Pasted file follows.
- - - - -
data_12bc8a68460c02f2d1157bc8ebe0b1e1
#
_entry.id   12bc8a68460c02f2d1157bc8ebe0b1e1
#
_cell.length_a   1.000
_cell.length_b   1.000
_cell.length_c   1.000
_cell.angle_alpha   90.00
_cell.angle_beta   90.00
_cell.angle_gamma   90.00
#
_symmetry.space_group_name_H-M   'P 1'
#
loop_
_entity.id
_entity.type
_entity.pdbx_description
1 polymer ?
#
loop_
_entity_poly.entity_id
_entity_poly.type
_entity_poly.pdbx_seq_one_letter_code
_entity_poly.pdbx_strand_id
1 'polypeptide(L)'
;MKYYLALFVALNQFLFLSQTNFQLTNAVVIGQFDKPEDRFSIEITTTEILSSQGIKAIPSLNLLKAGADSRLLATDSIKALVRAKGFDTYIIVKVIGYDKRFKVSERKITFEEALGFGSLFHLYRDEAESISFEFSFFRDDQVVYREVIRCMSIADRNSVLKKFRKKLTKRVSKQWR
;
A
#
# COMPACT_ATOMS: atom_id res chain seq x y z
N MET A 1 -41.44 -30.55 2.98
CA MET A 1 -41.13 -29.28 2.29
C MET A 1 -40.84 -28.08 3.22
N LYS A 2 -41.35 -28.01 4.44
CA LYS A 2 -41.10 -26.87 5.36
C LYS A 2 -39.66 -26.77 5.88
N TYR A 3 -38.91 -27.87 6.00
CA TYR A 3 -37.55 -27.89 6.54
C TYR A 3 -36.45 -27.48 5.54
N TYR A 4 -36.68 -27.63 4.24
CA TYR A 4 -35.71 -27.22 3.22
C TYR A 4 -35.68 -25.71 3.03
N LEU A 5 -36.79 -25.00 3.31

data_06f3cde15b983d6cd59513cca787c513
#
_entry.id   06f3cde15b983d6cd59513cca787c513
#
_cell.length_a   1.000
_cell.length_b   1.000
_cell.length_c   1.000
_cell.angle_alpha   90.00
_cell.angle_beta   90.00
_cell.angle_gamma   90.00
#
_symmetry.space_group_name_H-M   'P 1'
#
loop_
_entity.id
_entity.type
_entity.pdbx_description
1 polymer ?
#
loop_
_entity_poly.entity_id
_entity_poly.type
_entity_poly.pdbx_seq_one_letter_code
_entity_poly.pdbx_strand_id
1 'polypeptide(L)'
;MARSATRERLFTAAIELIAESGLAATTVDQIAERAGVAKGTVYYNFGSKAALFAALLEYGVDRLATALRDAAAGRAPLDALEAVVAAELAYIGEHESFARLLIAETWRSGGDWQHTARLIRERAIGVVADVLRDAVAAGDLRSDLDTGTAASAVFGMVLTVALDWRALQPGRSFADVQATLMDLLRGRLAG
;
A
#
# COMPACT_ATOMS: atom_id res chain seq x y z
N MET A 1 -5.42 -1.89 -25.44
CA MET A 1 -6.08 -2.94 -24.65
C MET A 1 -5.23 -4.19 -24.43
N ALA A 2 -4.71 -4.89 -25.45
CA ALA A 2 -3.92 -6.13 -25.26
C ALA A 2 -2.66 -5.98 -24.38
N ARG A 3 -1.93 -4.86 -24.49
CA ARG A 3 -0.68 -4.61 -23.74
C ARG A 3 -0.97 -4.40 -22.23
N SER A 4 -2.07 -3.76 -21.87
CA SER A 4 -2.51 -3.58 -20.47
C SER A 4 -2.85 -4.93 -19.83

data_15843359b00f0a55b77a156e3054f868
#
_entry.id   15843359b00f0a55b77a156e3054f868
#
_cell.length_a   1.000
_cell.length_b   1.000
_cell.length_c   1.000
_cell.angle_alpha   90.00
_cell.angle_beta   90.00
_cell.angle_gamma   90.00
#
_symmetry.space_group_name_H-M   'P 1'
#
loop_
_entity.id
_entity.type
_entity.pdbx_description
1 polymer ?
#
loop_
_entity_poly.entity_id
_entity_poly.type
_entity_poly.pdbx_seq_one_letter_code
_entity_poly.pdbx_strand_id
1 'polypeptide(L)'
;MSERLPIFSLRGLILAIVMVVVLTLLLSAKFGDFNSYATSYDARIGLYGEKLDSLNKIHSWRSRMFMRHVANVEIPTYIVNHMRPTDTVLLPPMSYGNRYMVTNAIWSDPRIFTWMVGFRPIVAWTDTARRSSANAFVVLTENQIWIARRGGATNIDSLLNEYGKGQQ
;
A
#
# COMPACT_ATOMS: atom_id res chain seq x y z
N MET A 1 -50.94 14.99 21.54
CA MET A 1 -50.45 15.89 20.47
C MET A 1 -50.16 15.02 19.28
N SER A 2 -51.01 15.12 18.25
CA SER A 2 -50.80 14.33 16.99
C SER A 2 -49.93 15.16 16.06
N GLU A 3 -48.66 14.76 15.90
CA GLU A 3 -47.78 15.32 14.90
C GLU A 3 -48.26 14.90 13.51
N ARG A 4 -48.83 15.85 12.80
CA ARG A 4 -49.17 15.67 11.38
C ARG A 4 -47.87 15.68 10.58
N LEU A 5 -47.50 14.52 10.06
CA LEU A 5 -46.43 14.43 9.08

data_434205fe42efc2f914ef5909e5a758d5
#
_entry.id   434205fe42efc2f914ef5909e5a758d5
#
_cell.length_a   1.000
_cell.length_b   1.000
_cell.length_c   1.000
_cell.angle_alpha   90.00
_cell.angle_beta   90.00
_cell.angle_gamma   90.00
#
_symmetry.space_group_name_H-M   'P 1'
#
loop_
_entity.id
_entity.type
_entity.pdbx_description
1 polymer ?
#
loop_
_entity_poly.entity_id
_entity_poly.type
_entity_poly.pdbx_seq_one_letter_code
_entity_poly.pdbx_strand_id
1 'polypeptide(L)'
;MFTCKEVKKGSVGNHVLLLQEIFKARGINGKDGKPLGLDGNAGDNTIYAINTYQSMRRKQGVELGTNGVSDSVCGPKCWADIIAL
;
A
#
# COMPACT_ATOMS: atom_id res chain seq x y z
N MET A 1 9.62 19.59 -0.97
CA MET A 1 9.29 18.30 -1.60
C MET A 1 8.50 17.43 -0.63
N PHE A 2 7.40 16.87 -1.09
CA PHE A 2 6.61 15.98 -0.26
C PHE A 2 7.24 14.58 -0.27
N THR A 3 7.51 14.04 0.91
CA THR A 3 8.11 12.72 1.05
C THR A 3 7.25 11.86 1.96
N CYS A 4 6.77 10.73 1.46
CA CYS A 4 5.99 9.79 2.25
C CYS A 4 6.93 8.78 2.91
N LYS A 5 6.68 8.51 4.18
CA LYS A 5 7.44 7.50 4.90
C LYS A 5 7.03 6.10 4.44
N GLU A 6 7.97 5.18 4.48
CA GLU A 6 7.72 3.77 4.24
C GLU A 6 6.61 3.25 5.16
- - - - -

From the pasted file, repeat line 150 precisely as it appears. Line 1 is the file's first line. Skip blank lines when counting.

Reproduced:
_entity_poly.entity_id